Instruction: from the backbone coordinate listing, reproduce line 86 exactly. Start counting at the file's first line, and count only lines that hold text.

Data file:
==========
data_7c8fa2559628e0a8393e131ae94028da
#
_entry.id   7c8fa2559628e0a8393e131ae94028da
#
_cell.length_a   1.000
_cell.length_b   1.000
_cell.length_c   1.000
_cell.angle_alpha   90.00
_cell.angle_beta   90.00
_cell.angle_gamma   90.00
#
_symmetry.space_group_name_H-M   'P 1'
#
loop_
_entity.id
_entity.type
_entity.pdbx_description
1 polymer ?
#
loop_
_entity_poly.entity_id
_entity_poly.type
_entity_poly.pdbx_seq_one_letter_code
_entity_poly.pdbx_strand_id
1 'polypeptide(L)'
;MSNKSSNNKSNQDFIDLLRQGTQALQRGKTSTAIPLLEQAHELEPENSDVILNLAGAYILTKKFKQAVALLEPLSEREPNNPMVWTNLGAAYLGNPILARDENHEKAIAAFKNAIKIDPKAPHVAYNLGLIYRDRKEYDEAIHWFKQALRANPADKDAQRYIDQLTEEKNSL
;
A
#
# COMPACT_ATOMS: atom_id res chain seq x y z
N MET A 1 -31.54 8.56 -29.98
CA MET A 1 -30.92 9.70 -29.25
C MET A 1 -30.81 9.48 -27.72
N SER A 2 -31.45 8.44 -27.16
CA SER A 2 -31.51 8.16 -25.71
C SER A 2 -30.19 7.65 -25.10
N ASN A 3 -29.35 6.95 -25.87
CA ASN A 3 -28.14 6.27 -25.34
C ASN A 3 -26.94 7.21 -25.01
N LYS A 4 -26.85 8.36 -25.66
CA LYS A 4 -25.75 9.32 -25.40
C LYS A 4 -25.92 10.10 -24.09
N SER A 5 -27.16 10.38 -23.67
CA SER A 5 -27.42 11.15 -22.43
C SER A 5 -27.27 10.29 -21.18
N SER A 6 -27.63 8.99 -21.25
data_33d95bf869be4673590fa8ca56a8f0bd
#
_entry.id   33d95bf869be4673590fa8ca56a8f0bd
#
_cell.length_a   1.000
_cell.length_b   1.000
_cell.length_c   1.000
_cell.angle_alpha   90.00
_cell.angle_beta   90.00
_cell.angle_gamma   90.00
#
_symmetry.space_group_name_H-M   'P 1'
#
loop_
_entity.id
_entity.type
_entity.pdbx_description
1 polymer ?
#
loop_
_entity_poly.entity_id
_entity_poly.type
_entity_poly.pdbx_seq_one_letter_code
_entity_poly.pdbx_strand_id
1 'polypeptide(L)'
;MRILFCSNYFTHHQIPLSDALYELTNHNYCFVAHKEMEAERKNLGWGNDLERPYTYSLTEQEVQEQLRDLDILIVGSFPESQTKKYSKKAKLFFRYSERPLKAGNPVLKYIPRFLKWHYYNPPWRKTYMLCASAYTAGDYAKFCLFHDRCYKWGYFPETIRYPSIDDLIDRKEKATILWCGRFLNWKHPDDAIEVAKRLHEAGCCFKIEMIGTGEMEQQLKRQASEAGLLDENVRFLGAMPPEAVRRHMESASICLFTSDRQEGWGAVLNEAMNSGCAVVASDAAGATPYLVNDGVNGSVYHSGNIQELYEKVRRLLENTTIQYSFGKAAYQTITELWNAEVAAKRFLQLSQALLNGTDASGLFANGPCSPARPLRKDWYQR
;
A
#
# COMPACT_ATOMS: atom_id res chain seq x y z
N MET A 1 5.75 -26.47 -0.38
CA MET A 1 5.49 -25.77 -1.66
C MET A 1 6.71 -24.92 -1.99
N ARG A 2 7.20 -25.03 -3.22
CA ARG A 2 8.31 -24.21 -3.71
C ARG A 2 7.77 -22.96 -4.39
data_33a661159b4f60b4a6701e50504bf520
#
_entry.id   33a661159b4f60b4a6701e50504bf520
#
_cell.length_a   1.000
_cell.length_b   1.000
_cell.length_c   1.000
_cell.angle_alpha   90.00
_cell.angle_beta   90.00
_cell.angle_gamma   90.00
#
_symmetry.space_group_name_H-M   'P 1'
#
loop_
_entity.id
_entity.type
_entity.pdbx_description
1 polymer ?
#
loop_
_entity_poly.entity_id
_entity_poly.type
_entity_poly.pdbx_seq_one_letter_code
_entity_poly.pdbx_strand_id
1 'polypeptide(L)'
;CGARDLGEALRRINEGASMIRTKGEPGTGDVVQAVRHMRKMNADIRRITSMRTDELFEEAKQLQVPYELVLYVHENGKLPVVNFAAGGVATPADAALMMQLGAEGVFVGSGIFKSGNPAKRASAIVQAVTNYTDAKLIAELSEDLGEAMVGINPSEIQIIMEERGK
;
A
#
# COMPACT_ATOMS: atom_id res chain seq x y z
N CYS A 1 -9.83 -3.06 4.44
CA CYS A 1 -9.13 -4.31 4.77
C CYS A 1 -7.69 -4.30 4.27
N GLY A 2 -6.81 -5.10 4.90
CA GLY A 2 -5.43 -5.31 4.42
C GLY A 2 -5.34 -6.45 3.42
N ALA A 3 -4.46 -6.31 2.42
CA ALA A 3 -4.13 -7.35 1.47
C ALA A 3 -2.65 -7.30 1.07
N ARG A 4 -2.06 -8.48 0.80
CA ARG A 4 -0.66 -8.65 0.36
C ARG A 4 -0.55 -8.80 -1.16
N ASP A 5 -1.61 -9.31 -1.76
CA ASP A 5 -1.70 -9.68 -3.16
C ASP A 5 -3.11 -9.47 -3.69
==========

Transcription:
#